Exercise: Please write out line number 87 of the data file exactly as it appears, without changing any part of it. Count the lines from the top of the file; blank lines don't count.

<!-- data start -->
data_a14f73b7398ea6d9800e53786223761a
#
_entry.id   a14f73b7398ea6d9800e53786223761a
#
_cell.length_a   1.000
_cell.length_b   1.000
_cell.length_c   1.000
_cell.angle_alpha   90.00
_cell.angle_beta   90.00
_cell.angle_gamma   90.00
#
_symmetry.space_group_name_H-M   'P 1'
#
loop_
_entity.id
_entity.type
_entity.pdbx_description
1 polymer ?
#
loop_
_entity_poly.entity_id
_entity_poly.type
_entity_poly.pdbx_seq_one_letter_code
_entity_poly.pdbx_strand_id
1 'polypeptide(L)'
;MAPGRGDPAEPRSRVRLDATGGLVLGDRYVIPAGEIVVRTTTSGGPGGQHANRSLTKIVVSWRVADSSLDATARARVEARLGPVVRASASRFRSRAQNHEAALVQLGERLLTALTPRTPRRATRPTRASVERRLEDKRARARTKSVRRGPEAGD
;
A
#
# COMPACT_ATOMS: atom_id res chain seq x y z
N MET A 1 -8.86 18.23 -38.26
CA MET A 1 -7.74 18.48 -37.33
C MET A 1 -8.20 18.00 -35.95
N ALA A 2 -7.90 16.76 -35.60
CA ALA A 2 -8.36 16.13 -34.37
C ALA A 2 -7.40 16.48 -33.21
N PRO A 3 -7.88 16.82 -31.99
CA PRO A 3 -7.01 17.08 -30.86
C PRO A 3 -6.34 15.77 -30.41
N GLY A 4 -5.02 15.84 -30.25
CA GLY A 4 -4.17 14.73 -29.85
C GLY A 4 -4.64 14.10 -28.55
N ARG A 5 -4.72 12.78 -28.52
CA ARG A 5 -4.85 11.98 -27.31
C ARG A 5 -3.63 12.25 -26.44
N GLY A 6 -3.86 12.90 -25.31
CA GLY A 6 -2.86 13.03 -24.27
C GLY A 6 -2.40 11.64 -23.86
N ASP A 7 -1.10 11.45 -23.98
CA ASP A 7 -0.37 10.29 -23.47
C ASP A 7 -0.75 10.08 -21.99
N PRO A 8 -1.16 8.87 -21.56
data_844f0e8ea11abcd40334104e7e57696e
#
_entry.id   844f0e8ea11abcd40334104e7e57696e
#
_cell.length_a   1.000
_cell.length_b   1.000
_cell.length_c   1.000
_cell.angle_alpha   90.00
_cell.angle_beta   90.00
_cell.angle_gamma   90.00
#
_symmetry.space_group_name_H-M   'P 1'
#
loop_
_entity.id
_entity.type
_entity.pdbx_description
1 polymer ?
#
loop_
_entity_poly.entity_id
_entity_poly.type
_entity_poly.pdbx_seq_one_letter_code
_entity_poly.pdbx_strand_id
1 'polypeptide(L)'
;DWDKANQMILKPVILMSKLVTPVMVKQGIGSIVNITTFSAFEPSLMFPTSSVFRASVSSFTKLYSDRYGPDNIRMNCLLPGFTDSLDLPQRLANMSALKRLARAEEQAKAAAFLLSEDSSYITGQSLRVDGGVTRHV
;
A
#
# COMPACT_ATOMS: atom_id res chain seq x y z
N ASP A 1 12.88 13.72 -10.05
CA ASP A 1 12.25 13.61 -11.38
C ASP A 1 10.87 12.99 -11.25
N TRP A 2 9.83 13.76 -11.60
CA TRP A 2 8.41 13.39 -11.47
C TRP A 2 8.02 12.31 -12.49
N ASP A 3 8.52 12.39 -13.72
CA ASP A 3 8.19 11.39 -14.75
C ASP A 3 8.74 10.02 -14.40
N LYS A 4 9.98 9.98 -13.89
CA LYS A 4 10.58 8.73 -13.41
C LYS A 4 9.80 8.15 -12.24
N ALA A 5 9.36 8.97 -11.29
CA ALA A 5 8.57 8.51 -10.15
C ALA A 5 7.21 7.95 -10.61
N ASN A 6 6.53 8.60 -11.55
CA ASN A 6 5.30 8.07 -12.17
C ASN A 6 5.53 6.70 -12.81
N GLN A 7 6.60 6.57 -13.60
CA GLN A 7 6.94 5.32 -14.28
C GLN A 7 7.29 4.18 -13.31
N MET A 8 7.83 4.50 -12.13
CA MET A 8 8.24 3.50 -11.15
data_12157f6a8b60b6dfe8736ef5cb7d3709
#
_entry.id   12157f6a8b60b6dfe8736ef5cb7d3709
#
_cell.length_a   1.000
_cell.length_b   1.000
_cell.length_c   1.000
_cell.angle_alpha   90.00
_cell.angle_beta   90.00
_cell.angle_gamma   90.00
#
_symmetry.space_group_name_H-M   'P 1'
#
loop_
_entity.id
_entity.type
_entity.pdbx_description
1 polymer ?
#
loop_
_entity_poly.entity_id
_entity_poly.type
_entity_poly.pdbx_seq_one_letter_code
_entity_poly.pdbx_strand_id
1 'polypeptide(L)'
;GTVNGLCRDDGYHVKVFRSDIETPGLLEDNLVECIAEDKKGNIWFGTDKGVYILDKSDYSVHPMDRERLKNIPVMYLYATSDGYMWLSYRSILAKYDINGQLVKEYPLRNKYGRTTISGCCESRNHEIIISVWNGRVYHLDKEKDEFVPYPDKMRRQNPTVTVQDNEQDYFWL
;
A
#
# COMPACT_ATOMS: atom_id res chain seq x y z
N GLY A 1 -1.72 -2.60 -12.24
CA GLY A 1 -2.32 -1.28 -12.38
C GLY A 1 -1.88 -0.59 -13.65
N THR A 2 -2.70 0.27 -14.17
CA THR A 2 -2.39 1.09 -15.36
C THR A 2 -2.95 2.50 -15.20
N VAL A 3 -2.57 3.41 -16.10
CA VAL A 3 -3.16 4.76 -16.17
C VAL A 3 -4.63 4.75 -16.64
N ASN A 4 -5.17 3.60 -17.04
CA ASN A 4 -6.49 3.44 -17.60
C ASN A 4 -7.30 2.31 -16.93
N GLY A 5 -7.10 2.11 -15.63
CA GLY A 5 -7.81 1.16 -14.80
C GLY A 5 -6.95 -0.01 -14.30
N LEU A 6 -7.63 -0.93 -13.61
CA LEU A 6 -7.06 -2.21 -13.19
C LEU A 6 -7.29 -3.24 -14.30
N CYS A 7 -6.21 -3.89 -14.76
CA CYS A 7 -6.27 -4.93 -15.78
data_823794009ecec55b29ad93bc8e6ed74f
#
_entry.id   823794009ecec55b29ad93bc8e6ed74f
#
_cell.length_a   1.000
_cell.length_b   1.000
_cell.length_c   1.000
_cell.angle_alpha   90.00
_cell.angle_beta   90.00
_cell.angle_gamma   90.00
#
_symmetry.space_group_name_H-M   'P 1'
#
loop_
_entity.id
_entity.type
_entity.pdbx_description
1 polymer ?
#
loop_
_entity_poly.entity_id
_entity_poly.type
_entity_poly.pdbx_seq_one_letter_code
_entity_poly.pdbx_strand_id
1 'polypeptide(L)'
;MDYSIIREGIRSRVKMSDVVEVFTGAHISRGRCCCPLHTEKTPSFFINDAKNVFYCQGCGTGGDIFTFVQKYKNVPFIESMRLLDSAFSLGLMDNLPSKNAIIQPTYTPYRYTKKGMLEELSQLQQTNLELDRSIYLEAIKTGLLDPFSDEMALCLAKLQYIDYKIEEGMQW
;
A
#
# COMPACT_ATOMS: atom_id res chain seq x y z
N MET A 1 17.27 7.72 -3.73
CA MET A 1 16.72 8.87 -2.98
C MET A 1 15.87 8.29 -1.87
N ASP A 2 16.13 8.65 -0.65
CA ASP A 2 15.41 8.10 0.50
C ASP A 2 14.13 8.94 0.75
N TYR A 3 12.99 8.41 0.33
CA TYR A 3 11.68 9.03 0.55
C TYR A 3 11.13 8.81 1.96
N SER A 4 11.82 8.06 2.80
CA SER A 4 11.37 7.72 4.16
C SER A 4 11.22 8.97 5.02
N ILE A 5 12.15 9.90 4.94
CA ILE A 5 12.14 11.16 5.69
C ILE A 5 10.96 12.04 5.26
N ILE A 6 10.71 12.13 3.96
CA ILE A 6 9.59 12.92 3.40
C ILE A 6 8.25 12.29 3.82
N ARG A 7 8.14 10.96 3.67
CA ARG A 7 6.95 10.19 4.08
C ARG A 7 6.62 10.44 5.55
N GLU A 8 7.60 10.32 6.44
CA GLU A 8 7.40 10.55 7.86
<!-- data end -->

CA TRP A 2 8.41 13.39 -11.47